According to experts, rural residents are the least likely to access High-Speed Internet that are becoming increasingly important in modern society for work, education, and healthcare.
(TNS) – Residents who live far from cities may have an Internet connection. It may be via DSL, the oldest and slowest connection better known as dial-up, or via a “fixed wireless” connection for customers within sight of a cell tower or via satellite.
According to experts, however, rural residents are the least likely to have access to the unlimited high speed internet for rural areas, which is needed for work and education.
Below is a step-by-step guide to rural broadband and the hurdles advocates face.
What do you mean by “high-speed Internet”?
We’re talking about online speeds of at least 25 megabits per second (Mbps). This is typically achieved when fiber optic cables carry the information most of the way to the destination. The electronic data is then carried over wired connections through what engineers call “the last mile” to businesses or homes. In addition, some major cities offer the option of direct fiber-optic connections, which increase speeds many times over.
What kind of Internet is available to residents of rural areas?
Most have some type of Internet connection. This may be via DSL, which uses telephone lines and a modem. Some versions of DSL can scrape the 25 Mbps limit, which allows ISPs to refer to areas covered by DSL as “high-speed areas.” Others use “fixed wireless,” which reaches households within sight of a cell tower or a satellite connection, which has limited capacity to transmit information.
If rural areas can access the Internet in other ways, what is important about a high-speed connection?
A high-speed connection impacts workers who communicate online and children who participate in distance learning. It directly impacts a city’s economic health and increases its attractiveness as a potential place to live. Speed also impacts production.
“Digital technologies in agriculture, including precision agriculture, can significantly increase crop and livestock yields, improve distribution, and reduce input costs,” according to a U.S. Department of Agriculture report. “However, without reliable, affordable high-speed Internet connectivity both on the farm and in the field, many of these technologies cannot reach their full potential.”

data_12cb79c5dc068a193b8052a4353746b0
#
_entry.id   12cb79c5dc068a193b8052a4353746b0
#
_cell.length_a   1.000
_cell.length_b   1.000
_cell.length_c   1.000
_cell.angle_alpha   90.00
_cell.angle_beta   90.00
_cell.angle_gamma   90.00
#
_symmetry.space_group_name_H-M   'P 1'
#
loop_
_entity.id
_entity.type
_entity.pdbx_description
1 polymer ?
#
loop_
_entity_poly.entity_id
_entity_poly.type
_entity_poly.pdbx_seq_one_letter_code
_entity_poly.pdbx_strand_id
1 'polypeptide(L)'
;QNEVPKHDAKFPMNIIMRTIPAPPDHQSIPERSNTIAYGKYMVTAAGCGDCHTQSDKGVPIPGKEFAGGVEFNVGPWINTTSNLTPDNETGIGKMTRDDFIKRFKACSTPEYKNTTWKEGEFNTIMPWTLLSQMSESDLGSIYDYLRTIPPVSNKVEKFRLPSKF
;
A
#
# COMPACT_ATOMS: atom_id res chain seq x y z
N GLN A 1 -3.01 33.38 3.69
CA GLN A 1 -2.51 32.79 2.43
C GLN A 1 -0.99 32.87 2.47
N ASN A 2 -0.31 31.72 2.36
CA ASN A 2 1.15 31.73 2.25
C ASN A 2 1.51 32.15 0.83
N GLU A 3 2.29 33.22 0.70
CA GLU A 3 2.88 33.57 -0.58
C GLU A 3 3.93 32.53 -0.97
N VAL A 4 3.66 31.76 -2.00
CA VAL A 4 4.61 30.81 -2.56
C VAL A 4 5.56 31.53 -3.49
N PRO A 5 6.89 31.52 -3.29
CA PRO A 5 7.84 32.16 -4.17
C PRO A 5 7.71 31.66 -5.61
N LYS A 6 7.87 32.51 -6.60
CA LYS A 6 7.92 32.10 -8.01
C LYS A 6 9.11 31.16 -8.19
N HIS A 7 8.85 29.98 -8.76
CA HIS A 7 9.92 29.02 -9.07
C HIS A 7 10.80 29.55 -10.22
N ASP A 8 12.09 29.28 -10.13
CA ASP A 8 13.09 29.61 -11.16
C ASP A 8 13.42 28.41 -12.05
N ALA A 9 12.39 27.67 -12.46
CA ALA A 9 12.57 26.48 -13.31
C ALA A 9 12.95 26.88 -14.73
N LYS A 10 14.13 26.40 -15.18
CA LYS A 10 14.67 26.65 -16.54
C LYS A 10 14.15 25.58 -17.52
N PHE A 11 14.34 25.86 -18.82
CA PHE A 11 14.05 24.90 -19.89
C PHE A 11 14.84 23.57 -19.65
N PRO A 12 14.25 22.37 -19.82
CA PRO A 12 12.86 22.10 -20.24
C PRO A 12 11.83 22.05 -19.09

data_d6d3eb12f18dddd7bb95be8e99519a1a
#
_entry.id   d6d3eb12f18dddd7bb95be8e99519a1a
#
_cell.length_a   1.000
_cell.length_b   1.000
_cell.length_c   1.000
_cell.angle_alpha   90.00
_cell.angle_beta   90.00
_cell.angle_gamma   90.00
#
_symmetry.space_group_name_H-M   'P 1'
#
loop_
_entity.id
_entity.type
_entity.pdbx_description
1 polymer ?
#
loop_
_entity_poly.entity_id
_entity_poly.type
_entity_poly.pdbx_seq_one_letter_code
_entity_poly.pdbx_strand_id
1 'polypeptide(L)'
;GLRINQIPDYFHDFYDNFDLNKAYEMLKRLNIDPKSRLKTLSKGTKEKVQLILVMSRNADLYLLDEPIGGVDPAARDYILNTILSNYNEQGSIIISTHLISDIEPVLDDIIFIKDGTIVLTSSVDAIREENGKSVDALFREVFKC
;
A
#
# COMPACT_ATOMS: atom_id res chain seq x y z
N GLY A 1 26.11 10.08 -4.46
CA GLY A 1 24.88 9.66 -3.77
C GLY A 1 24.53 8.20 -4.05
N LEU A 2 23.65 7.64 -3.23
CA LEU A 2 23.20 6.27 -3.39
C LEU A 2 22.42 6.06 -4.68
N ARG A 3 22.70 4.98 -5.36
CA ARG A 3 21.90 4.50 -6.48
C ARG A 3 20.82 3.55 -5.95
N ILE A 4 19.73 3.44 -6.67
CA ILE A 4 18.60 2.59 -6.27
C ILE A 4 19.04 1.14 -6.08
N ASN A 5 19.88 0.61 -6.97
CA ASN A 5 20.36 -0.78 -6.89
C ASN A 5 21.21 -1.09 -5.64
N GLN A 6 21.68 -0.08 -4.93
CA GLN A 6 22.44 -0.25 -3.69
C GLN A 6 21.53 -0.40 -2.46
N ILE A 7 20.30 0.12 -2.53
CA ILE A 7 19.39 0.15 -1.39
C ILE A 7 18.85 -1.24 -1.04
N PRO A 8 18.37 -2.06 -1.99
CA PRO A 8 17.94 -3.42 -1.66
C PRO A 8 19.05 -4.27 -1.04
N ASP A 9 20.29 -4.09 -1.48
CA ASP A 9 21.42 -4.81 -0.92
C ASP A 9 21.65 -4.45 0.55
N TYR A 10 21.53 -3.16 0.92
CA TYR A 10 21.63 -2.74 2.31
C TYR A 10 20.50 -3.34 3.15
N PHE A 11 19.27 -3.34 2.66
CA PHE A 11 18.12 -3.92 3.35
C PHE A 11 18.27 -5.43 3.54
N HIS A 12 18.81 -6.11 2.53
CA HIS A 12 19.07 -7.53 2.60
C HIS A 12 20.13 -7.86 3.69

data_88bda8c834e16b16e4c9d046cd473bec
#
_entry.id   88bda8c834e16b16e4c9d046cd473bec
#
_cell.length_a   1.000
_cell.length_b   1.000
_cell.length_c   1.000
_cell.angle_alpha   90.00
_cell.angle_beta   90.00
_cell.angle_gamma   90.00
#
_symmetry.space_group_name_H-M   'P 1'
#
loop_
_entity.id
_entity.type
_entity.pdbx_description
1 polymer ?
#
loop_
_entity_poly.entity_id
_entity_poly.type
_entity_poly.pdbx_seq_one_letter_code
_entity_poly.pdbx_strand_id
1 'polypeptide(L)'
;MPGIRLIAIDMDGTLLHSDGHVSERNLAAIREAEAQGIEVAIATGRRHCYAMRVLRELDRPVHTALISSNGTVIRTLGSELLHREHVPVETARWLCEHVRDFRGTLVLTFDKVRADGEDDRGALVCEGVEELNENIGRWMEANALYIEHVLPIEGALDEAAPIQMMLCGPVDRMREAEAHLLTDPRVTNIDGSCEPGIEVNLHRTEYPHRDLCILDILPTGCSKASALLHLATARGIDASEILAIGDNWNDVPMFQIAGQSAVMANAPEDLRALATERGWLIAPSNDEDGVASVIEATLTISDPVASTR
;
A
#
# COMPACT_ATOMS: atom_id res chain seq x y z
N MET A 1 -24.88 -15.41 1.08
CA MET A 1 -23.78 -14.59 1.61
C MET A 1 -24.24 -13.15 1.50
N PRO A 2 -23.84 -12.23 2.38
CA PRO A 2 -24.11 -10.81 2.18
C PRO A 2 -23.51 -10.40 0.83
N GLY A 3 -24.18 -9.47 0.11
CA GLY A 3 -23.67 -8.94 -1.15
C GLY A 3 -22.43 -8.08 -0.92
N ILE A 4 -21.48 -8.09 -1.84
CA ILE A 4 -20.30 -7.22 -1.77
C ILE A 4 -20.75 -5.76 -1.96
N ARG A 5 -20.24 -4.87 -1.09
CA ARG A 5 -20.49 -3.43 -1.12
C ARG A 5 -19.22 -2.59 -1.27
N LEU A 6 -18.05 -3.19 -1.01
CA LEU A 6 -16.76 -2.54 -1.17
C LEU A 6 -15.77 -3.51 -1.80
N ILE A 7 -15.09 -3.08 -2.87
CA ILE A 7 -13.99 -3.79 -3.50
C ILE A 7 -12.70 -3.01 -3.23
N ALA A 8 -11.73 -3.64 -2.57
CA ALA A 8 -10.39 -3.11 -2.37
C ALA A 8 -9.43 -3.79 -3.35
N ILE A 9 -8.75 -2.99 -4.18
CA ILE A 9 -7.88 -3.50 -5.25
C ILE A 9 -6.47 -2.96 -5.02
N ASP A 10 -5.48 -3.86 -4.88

How many rural communities don’t have access to high-speed Internet?
That’s debatable. In 2016, the Federal Communications Commission reported that 39% of rural residents lack broadband access. By 2020, that number will drop to 21 million. However, an investigation by BroadbandNow, a Los Angeles-based online database of Internet services, found that the FCC had underestimated the number by nearly half. The actual number was about 42 million, it said.
BroadbandNow determined its estimate by randomly running more than 11,000 addresses manually. It is through the “availability check” of the nine largest service providers in those areas. The analysis is based on an examination of Form 477, which Internet service providers file twice a year with the FCC. On those forms, the researchers said, providers counted high-speed “service” for an entire census block, even if only one resident had it.
“They survey each provider and ask, ‘Hey, do you have service here?'” said Tyler Cooper, editor-in-chief of BroadbandNow. “And if they say, ‘Yes, we have service at one of these addresses,’ the FCC turns the whole area green.”
Doesn’t the FCC have maps that show its staff which areas have high-speed Internet access?
Yes, but those maps are based on the same data submitted by service providers on Form 477, Cooper said. The release of the FCC’s report in May 2019 even prompted objections from some commissioners. Who accused their colleagues of accepting inflated broadband availability estimates.
“No matter who you are or where you live in this country. You need access to advanced communications to have a fair shot at 21st-century technology,”. Commissioner Jessica Rosenworcel wrote in a dissenting opinion. “That’s why it’s so disappointing that we have to make an honest assessment with this report.”
Why can’t millions of Americans in rural areas get high-speed Internet?
That’s not for lack of support. Democrats and Republicans, including Presidents Barack Obama and Donald Trump, have called for the expansion of high-speed Internet across the country. However, economic reasons stand in the way. Moreover, Infrastructure is expensive to install, and companies are reluctant to take it on in sparsely populated areas. Estimates of what the federal government would have to spend to shoulder the burden range from $80 billion to $150 billion.
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